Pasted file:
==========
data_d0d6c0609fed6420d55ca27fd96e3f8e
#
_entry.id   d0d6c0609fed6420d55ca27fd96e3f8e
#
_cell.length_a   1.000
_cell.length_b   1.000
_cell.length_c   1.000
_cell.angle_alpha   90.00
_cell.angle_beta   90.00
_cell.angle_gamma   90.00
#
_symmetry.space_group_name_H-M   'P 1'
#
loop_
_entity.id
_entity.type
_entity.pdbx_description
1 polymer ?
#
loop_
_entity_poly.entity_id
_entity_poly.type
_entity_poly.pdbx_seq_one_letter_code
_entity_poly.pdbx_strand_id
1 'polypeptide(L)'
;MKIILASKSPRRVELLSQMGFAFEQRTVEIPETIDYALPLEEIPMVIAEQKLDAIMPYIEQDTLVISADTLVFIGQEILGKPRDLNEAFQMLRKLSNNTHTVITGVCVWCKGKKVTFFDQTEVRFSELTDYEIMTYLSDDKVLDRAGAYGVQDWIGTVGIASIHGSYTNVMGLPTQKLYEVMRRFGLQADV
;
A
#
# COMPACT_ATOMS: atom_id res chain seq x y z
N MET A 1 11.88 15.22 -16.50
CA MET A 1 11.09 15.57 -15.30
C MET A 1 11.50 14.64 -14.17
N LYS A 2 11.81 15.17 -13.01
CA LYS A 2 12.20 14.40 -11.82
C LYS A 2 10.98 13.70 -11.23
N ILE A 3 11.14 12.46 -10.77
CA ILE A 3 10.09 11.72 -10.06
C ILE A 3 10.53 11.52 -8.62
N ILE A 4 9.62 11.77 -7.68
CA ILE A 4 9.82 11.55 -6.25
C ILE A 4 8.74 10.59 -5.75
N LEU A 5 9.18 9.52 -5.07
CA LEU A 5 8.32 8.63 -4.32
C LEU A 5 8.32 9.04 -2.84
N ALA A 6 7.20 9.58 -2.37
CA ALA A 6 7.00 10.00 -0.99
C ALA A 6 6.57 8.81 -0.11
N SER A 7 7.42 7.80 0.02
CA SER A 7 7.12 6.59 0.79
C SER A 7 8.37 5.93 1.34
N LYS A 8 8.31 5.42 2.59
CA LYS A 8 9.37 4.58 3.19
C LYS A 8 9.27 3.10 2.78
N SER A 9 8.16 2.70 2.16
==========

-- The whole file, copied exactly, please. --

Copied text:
data_d0d6c0609fed6420d55ca27fd96e3f8e
#
_entry.id   d0d6c0609fed6420d55ca27fd96e3f8e
#
_cell.length_a   1.000
_cell.length_b   1.000
_cell.length_c   1.000
_cell.angle_alpha   90.00
_cell.angle_beta   90.00
_cell.angle_gamma   90.00
#
_symmetry.space_group_name_H-M   'P 1'
#
loop_
_entity.id
_entity.type
_entity.pdbx_description
1 polymer ?
#
loop_
_entity_poly.entity_id
_entity_poly.type
_entity_poly.pdbx_seq_one_letter_code
_entity_poly.pdbx_strand_id
1 'polypeptide(L)'
;MKIILASKSPRRVELLSQMGFAFEQRTVEIPETIDYALPLEEIPMVIAEQKLDAIMPYIEQDTLVISADTLVFIGQEILGKPRDLNEAFQMLRKLSNNTHTVITGVCVWCKGKKVTFFDQTEVRFSELTDYEIMTYLSDDKVLDRAGAYGVQDWIGTVGIASIHGSYTNVMGLPTQKLYEVMRRFGLQADV
;
A
#
# COMPACT_ATOMS: atom_id res chain seq x y z
N MET A 1 11.88 15.22 -16.50
CA MET A 1 11.09 15.57 -15.30
C MET A 1 11.50 14.64 -14.17
N LYS A 2 11.81 15.17 -13.01
CA LYS A 2 12.20 14.40 -11.82
C LYS A 2 10.98 13.70 -11.23
N ILE A 3 11.14 12.46 -10.77
CA ILE A 3 10.09 11.72 -10.06
C ILE A 3 10.53 11.52 -8.62
N ILE A 4 9.62 11.77 -7.68
CA ILE A 4 9.82 11.55 -6.25
C ILE A 4 8.74 10.59 -5.75
N LEU A 5 9.18 9.52 -5.07
CA LEU A 5 8.32 8.63 -4.32
C LEU A 5 8.32 9.04 -2.84
N ALA A 6 7.20 9.58 -2.37
CA ALA A 6 7.00 10.00 -0.99
C ALA A 6 6.57 8.81 -0.11
N SER A 7 7.42 7.80 0.02
CA SER A 7 7.12 6.59 0.79
C SER A 7 8.37 5.93 1.34
N LYS A 8 8.31 5.42 2.59
CA LYS A 8 9.37 4.58 3.19
C LYS A 8 9.27 3.10 2.78
N SER A 9 8.16 2.70 2.16